How Could the Arizona Cardinals Let Chandler Jones Leave?

Photo: Michael Chow/Arizona Republic - USA Today Network

I’ve always lived by the notion that you never improve your team by allowing good players to walk out of your building – especially without being compensated for them. It’s total mismanagement and not a long-term recipe for success. In terms of roster construction, when you acquire cornerstone players by way of the draft, it allows you to build your team with good players on a rookie contract, which in turn helps you to do the same in other areas of your team. This is especially true if your team has a franchise quarterback also on their initial rookie deal, which the Arizona Cardinals currently have with Kyler Murray. 

Great. Fantastic.


The Cardinals have allowed the best pass rusher in the history of their franchise to walk out of their building without any compensation in Chandler Jones.

This move is perplexing on a couple different fronts. They acquired him in a steal of a trade from the New England Patriots, who obviously had reservations about paying him significant money on a long-term contract following his rookie deal. The move was widely considered to be attributed to the Patriots’ team building philosophy and their aversion to allocating big money to individual players, rather than an indictment on the player himself. However, since he arrived in Arizona in 2016, he has been nothing short of spectacular.

In 2019, he had a ridiculous year with 19.0 sacks, solidifying himself as one of the elite pass rushers in the NFL. In 2022, he missed 11 games with a torn bicep. Other than his injury year, he has recorded double-digit sacks every other year. In 2021 he had 10.5 sacks, 26 QB hits, six forced fumbles and 12 tackles for loss. He earned 1st-Team All Pro in 2017 and 2019. He’s recorded a whopping 107.5 sacks since 2012 – the most in the NFL and Jones accomplished all of this without a significant pass rusher on the other side. He’s been the focus of opposing offensive lines the whole time.

If you knew you didn’t want to re-sign him, why not trade him a year ago when he actually requested a trade? Arizona could have gotten maximum return on their investment – plus, he was a year younger. Coming off his 19.0 sack year, no team would project a huge drop off based on a bicep injury – his value was still high. Why allow him to walk in free agency and acquire a compensatory pick when you could have got much more in return?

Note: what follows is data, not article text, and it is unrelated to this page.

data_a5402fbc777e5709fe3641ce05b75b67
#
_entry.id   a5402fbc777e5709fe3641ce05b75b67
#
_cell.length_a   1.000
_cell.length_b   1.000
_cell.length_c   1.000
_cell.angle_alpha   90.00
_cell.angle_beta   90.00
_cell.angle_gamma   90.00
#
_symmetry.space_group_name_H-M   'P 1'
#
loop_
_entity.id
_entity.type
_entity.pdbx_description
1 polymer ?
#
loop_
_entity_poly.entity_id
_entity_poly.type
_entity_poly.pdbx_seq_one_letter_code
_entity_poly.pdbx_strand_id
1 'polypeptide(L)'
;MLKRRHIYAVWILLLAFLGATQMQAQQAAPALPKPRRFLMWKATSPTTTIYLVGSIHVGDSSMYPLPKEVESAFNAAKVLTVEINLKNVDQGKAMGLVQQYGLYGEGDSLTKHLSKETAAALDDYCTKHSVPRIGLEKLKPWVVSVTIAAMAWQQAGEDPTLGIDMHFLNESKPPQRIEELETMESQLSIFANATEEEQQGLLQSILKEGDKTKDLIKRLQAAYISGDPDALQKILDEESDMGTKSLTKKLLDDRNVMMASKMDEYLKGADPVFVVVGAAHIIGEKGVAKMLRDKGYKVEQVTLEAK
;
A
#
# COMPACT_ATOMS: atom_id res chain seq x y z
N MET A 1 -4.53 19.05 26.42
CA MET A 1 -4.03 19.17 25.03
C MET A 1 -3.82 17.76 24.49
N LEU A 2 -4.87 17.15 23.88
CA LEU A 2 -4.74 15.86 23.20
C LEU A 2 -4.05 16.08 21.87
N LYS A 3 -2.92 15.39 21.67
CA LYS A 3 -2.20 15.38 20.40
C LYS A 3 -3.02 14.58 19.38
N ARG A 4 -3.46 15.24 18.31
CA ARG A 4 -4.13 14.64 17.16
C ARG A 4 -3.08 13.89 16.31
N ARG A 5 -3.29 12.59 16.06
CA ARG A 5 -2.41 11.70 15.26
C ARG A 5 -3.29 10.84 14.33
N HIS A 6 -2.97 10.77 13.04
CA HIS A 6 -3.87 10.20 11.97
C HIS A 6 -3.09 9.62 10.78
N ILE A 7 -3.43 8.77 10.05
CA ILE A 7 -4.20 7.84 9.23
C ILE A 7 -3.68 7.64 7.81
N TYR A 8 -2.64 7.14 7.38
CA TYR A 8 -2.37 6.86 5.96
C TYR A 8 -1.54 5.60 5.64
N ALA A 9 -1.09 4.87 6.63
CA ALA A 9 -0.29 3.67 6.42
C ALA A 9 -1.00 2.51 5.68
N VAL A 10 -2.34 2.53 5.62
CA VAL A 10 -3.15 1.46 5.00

In my opinion, the manner in which you acquired him demonstrated the acumen of a competent general manager. However, the manner in which he leaves shows a level of incompetence and an inability to construct a roster that consistently competes for championships. The Cardinals signed defensive lineman J.J. Watt, who has an AAV of 14 million (approximately) and he’s been hurt far more than Jones has, who in just six short years he became the best pass rusher in the history of the franchise.

The Las Vegas Raiders, who were already a good team in 2021, obviously still believe he has more in the tank. They signed Jones to a three-year, $51 million max contract, after all. His AAV is slightly higher and he will be a year older, clearing indicating that they project the production will continue and what’s even scarier is that he is now playing opposite another premier pass rusher in Maxx Crosby. Jones has never had that. And now he has a guy who has been stellar since he was drafted and just rewarded with a huge contract of his own.

How can you say you want to contend for championships yet allow a premier player to leave your building without securing maximum compensation? I project that Jones will have another stellar, double-digit sack year in what could be one of the best years of his career while Arizona will again have to answer for yet another head-scratching move by the front office.


Written By:

Drae Harris

Senior NFL Draft Analyst

Drae Harris is a Senior NFL Draft Analyst and seven-year scouting veteran in the NFL. He's a former player for the Cal Golden Bears and San Francisco 49ers.